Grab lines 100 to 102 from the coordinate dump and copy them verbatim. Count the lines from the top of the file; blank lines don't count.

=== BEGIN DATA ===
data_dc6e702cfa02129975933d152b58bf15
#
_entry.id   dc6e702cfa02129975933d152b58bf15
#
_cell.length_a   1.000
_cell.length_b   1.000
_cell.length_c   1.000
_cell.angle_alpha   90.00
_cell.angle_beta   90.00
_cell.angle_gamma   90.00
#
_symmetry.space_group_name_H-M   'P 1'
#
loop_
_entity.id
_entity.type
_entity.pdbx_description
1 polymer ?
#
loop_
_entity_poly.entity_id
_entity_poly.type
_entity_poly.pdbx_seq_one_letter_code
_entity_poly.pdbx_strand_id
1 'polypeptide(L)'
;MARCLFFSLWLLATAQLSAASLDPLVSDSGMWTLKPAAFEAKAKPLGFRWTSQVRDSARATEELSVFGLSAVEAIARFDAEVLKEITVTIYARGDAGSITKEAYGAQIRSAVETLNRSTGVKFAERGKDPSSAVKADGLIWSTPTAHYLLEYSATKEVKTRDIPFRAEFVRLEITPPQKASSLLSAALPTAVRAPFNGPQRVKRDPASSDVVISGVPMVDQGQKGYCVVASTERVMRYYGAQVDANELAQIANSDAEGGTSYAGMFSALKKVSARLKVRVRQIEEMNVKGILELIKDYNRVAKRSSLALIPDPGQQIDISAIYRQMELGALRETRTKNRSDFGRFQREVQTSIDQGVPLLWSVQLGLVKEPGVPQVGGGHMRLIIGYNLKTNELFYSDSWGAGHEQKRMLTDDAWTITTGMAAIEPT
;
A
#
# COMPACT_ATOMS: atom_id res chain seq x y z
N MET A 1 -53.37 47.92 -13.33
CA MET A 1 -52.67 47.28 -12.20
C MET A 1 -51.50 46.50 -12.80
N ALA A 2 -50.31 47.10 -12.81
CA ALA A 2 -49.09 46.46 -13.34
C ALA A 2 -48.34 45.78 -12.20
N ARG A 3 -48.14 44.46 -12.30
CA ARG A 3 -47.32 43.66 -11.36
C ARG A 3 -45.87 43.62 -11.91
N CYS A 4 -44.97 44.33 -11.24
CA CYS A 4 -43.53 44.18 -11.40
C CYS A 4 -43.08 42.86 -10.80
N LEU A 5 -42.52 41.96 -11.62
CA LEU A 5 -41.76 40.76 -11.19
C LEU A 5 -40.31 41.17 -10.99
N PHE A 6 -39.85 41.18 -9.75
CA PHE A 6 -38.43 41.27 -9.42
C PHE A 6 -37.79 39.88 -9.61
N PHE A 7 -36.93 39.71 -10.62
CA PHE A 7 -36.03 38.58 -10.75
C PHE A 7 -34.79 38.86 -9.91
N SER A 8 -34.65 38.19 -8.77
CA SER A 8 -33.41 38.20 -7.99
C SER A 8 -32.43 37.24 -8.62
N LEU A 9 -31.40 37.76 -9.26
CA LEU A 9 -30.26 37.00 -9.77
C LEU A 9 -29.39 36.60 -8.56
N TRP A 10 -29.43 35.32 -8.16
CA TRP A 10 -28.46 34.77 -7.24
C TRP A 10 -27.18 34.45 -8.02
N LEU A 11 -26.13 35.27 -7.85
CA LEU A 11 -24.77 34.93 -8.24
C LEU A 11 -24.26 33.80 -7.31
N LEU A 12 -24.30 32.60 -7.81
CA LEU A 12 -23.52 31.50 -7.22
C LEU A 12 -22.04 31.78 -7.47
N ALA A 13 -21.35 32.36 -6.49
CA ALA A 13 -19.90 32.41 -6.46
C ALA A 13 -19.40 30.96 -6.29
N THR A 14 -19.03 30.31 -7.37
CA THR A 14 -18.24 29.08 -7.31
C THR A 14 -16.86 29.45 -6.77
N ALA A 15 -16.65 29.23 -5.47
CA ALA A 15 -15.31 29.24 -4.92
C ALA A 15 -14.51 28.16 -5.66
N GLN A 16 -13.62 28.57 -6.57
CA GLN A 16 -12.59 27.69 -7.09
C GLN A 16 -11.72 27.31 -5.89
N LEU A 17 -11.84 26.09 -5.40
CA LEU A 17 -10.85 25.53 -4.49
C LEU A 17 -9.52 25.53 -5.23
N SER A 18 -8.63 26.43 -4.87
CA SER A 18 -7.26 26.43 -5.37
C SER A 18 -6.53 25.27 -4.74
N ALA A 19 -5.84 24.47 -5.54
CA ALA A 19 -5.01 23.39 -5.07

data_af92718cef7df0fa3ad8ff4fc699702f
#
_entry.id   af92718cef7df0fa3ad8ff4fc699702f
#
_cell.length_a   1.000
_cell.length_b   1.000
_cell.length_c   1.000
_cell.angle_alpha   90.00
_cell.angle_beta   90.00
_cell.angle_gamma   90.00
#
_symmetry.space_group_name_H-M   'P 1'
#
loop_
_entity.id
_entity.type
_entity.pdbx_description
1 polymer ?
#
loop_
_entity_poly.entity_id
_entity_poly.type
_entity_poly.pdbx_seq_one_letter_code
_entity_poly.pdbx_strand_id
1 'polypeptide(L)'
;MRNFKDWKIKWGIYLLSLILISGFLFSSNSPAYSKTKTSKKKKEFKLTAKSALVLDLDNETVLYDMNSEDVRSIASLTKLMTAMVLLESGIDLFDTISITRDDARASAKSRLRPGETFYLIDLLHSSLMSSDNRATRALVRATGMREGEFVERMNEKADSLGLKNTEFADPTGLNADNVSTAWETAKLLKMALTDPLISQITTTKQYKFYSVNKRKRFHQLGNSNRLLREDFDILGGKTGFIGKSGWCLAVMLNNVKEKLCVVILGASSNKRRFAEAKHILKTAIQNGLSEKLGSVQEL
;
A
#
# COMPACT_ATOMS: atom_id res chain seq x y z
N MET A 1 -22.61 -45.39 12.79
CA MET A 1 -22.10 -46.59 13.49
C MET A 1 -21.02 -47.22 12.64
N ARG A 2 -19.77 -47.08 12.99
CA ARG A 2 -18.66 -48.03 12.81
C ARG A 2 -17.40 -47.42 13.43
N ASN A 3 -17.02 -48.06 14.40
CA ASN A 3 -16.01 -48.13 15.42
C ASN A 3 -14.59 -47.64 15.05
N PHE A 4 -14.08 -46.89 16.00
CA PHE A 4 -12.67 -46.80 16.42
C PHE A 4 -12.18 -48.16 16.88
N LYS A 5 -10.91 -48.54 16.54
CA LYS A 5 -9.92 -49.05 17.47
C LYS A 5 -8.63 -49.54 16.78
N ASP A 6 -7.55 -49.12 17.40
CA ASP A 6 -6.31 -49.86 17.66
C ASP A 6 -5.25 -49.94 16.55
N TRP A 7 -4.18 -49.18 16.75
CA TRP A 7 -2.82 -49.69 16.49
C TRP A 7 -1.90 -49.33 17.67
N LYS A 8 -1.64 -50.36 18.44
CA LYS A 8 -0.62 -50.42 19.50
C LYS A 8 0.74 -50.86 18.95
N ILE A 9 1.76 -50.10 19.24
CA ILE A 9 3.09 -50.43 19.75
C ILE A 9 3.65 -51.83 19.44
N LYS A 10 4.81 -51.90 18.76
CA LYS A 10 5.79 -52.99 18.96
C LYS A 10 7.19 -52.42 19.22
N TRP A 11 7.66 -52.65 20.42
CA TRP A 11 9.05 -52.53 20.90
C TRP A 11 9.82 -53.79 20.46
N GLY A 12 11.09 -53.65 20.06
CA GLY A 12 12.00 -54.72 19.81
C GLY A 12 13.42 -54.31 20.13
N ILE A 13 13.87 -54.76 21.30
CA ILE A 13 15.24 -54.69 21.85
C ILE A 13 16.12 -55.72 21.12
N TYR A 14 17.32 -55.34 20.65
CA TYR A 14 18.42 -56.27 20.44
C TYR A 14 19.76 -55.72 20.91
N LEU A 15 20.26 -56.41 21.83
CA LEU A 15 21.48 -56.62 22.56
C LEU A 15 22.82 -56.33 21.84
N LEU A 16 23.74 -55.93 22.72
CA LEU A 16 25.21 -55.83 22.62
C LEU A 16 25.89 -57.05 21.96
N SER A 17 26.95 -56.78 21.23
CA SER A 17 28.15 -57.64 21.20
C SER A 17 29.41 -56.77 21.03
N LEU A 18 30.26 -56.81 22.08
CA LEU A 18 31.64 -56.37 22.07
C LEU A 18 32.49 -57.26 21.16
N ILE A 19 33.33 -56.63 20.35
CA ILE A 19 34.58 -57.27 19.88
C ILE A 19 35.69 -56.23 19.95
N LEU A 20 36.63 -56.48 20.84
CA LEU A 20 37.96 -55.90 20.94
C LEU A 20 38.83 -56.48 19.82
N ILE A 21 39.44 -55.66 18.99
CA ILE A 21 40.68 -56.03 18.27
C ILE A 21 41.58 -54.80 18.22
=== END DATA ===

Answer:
loop_
_entity.id
_entity.type